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3.9 out of 5 stars
The Teachings of Don Juan: A Yaqui Way of Knowledge
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261 of 290 people found the following review helpful
on October 23, 2000
Format: Mass Market Paperback
"The Teachings of Don Juan" is the first in a series of about 15 books by Carlos Casaneda describing the author's experiences with Yaqui Indian shamanism in Northern Mexico. As a studier of religion for many years (although not as knowledgeable as some scholars) I find these books to be utterly unique in their scope and subject matter. They are not like other New Age books. The journey that Castaneda takes his readers is mind-boggling, and his experiences are simply beyond what most people have even remotely encountered.
Castaneda first met Don Juan in the early 60's, before the hippy movement, before psychodelic drugs became popular. He was studying anthropology in Los Angeles, and Don Juan served as a field source for some fading knowledge of tribal and shamanistic rituals in Northern Mexico. Castaneda was specifically interested in peyote, a plant that gives its users hallicinations and mixes the senses in strange ways, and which LSD was meant to be a chemical reproduction of. Castaneda's first book presents a very detailed scholastic interpretation of his experiences. All books after the first simply focus on Castaneda's experiences with Don Juan.
Castaneda's drug experiences are different from other accounts I have read, because they are intimately tied with the Yaqui philosophy and mythology. The drugs only serve as a means to an end, not as the end in themselves. The first 2 books in the series describe Castaneda's drugs experiences with Don Juan, but from the 3rd book on, the drugs disappear forever and Carlos' experiences are actually more fantastic, more amazing, more unbelieveable as he slowly becomes a practicing sorceror, traveling to alternate dimensions and battling other sorcerors. Many of the books seem to reach a definitive conclusion, only to have Castaneda's perceived understanding of Don Juan's teachings completely destroyed in the next volume. Again these experiences do not in any way compare to magic and sorcery you might find in pagan, christian, or celtic mythology, nor does the "world-philosophy" of Don Juan resemble in any way the wholistic ideals of Eastern religions like Hinduism or Buddhism. How can you describe things most people have never seen before? Castaneda does a good job, considering the fantastic nature of some of his journeys. However, while the visions and magical feats are mesmerizing to read, I often found that Don Juan gave his most profound knowledge while simply talking to Castaneda.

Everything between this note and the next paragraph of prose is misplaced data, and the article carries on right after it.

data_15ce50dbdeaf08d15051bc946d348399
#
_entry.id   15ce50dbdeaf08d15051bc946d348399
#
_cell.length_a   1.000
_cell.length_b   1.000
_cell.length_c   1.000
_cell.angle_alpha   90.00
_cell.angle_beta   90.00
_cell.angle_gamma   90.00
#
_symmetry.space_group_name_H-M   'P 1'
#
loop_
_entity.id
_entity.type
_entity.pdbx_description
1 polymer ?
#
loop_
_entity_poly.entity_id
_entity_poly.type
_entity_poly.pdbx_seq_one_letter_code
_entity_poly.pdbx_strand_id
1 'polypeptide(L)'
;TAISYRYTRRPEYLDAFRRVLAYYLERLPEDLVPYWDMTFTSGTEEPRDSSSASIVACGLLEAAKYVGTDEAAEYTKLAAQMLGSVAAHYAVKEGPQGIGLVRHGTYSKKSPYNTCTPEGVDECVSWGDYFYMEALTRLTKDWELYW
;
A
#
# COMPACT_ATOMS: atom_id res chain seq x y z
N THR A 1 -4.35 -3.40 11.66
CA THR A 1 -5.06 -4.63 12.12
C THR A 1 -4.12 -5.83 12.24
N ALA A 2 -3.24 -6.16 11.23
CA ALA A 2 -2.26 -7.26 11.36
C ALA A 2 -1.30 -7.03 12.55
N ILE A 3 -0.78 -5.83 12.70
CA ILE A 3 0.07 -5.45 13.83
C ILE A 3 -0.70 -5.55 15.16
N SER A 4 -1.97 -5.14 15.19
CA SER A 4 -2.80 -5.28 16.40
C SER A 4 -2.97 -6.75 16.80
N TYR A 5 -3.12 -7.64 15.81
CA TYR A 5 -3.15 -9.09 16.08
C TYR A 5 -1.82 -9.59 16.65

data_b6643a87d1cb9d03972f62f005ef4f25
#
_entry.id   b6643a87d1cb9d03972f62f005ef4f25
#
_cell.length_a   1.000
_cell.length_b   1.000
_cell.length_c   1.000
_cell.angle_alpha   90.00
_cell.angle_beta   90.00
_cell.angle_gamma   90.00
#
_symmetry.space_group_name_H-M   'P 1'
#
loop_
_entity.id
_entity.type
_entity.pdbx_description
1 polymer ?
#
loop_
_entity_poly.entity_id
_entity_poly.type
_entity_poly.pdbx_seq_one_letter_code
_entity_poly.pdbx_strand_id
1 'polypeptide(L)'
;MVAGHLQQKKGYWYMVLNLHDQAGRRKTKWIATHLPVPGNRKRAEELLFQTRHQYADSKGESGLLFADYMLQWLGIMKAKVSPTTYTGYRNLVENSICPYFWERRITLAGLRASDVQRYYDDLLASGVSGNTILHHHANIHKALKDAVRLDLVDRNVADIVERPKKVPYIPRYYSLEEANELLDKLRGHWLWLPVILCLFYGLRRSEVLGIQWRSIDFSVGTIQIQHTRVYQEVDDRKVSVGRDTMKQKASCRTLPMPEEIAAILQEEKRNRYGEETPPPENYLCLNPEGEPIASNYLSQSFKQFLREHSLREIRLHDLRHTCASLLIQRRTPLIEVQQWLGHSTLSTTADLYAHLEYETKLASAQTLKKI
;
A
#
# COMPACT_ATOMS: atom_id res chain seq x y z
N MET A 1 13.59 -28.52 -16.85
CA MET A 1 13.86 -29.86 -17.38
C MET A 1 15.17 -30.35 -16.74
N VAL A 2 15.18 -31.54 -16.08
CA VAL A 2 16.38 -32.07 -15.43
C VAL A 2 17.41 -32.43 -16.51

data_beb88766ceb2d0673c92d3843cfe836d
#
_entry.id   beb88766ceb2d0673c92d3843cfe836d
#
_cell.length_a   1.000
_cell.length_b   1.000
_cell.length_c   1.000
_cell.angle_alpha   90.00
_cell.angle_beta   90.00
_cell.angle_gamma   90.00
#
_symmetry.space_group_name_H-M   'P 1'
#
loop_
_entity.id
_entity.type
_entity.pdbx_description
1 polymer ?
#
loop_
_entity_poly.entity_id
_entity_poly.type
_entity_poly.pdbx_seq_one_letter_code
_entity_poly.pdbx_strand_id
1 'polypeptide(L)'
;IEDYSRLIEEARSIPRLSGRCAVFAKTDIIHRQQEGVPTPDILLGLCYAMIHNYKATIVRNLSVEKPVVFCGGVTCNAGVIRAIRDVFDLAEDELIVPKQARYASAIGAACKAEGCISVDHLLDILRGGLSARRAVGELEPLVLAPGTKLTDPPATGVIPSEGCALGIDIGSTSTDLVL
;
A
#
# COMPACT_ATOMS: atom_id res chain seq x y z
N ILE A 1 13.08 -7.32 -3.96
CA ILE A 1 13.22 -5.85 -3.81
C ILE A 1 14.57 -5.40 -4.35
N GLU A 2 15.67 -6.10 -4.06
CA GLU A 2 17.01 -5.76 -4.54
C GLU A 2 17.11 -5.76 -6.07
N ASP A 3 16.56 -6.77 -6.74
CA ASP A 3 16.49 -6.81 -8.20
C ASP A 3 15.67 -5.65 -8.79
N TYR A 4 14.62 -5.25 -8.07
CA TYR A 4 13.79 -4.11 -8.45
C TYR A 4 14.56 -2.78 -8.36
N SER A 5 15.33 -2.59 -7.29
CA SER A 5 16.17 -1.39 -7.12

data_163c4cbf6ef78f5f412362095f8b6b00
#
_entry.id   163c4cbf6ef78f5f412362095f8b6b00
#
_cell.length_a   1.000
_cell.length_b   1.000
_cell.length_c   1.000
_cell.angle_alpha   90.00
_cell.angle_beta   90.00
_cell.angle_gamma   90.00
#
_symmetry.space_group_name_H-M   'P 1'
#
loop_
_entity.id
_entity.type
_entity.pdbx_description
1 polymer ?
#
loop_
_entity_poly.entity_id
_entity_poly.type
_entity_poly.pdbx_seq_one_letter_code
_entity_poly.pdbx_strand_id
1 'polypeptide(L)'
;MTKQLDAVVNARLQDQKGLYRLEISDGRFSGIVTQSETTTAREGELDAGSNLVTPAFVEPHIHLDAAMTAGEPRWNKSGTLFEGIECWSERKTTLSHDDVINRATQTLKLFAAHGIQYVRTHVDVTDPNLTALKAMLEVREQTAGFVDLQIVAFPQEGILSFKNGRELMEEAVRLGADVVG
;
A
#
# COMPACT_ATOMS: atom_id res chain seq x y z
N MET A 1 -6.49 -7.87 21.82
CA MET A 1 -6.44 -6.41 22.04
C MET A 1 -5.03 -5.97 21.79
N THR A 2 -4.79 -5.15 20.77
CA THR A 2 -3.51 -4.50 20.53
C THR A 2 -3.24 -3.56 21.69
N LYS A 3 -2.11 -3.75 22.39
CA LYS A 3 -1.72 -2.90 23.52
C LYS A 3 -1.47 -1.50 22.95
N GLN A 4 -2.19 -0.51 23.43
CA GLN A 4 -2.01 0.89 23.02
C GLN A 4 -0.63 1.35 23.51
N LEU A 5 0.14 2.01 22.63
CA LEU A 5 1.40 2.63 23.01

Do to its subject matter, most Christians will find these books offensive, but I promise you that nothing in any of these volumes will turn you onto the path of Satan :) There is a certain participation required from the reader - Castaneda repeatedly affirms that everything he has ever written is absolutely true, but intelligent readers will be constantly wondering if such fantastic things could possibly exist. By turning off this little nagging "naysayer" in my own head and allowing myself to simply sink into the mood of the work and believe, I found that I was better able to intuitively understand the very abstract concepts that overwhelm you. However, because these accounts are SO unbelieveable, SO fantastic, SO unlike our everyday life here in the US, I found that I never confused my world with Castaneda's. It's like reading a book about walking on the Moon - you can understand and appreciate what it must have been like, but you don't start wearing a spacesuit to work!
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49 of 55 people found the following review helpful
on April 4, 2002
Format: Mass Market Paperback
I enjoy Carlos Castaneda's books because they always offer an escape from reality -- in this case, I mean that quite literally.
Castaneda's books involve an age-old technique of storytelling, the teaching of a body of knowledge from a master to a pupil. In this case, the master, a Yaqui Indian known as Don Juan, teaches the ancient Toltec art of sorcery to a young, first-person narrator, Carlos Castaneda. This narrator is dubious and incredulous as Don Juan shows him things about the nature of reality and our perceptions of it, but increasingly he has to conclude that the world of Don Juan is an accurate description of the may facets of reality, and our modern world is merely one narrow view.
There is controversy over whether Castaneda's books are "real" --Castaneda was granted a PhD for his "field" work; but other scholars have found a lot of Castaneda's research to have no anthropological authenticity. Supporters of Castaneda dispute this.